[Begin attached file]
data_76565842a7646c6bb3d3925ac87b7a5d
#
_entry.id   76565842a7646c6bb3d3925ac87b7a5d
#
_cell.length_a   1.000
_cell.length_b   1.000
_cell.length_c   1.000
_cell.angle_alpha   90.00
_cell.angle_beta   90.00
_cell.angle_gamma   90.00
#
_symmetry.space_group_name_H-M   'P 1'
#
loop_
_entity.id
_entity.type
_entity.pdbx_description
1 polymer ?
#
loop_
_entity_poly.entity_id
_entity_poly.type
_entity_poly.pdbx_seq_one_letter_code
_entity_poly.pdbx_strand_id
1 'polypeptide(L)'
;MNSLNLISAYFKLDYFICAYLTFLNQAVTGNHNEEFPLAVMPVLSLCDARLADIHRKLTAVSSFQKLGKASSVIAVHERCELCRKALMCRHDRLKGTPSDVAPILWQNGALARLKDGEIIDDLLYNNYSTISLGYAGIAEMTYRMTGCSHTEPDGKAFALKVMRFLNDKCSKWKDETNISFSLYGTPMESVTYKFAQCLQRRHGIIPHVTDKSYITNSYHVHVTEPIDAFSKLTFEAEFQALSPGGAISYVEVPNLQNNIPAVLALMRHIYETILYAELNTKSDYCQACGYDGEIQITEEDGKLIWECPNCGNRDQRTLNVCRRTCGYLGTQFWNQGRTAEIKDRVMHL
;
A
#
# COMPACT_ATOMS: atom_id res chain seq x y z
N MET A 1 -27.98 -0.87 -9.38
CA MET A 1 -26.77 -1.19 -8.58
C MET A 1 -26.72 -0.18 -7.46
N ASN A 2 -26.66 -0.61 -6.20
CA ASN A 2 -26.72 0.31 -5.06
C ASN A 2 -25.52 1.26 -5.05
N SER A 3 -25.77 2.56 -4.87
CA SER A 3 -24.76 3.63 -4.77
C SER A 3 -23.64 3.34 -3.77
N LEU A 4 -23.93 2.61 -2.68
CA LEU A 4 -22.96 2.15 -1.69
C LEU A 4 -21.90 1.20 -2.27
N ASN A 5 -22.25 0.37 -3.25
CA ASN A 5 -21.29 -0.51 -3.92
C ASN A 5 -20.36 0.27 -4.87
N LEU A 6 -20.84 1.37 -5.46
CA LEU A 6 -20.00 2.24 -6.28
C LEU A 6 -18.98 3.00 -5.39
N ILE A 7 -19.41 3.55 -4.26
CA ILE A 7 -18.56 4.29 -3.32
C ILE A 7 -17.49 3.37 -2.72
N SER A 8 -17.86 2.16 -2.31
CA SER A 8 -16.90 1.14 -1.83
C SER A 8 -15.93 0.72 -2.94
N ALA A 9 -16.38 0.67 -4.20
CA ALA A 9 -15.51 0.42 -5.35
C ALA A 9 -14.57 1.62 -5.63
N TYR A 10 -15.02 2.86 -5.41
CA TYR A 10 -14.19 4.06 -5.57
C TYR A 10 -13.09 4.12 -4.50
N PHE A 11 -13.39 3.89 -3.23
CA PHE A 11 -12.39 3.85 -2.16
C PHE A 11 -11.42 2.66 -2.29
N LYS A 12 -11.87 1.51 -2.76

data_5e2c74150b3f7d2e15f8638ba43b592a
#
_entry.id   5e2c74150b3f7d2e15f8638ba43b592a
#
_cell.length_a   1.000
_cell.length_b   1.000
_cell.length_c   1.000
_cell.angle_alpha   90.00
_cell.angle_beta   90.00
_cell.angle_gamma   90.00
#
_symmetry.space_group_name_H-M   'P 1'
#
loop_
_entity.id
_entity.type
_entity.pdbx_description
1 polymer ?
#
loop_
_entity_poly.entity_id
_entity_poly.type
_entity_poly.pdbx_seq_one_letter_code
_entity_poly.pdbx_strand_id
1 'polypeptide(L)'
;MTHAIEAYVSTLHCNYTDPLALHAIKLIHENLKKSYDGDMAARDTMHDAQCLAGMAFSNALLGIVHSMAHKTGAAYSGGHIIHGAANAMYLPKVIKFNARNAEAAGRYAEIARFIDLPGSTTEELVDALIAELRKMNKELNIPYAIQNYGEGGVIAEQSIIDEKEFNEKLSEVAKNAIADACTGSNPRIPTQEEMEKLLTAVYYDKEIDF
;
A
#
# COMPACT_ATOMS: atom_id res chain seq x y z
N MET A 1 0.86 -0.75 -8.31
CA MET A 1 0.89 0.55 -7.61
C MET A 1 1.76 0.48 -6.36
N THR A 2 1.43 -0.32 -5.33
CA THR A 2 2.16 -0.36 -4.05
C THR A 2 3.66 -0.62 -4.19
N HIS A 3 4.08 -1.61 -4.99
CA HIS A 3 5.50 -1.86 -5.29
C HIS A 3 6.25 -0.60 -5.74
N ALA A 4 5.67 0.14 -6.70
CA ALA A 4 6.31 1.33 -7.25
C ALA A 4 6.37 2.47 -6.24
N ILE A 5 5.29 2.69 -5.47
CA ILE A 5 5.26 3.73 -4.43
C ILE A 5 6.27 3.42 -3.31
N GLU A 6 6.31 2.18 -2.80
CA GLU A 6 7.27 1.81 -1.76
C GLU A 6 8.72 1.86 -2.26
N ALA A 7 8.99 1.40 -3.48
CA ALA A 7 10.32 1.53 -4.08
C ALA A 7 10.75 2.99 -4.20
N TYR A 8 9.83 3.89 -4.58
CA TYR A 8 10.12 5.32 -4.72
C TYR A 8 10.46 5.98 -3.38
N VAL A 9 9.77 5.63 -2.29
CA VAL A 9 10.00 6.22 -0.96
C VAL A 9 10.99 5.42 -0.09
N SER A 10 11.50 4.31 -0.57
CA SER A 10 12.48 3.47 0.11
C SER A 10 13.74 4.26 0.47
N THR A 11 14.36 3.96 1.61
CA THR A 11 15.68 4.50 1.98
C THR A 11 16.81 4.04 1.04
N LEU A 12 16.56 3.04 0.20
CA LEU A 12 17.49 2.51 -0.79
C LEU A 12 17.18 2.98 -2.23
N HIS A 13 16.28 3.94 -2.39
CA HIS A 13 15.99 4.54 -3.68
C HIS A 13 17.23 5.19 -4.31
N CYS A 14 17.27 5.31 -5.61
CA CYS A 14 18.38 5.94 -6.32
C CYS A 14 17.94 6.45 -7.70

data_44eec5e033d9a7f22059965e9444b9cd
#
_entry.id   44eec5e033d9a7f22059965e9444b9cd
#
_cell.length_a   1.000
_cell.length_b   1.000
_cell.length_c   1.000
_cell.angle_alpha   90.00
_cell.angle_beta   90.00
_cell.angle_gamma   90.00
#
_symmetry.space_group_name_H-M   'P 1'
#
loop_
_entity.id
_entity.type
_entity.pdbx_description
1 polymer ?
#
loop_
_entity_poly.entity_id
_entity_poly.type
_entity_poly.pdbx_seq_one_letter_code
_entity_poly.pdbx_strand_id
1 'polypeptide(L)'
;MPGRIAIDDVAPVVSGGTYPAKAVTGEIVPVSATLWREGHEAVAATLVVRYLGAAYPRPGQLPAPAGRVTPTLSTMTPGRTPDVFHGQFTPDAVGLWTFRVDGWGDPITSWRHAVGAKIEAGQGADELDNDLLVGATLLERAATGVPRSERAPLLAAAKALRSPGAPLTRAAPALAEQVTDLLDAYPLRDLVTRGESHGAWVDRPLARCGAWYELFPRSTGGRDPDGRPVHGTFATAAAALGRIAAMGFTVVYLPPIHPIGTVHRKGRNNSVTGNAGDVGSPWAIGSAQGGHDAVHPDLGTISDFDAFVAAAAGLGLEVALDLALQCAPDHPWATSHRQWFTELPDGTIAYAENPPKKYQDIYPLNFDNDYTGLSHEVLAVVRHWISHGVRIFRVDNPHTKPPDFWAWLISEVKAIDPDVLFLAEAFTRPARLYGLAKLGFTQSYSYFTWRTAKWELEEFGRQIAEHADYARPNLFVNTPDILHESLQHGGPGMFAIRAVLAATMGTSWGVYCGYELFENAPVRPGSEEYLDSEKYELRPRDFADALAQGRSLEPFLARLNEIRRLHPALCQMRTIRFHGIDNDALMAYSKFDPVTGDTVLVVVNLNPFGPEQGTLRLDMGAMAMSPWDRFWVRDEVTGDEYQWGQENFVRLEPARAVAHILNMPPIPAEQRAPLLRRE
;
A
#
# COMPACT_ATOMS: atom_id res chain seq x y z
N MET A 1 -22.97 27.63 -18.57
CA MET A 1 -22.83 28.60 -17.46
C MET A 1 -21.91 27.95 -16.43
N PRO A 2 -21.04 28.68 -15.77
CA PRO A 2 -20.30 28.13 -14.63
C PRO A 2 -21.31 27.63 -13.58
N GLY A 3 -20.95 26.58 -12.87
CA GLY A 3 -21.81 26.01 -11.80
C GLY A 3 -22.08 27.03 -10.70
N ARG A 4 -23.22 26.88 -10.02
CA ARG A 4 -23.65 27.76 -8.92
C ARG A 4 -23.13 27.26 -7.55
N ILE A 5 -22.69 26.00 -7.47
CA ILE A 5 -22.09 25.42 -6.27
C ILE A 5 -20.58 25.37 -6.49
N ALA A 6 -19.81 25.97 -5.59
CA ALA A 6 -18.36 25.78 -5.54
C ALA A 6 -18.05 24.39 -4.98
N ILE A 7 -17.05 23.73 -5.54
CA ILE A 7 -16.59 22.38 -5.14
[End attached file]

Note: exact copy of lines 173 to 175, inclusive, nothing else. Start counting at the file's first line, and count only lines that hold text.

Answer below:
N GLY A 3 -20.95 26.58 -12.87
CA GLY A 3 -21.81 26.01 -11.80
C GLY A 3 -22.08 27.03 -10.70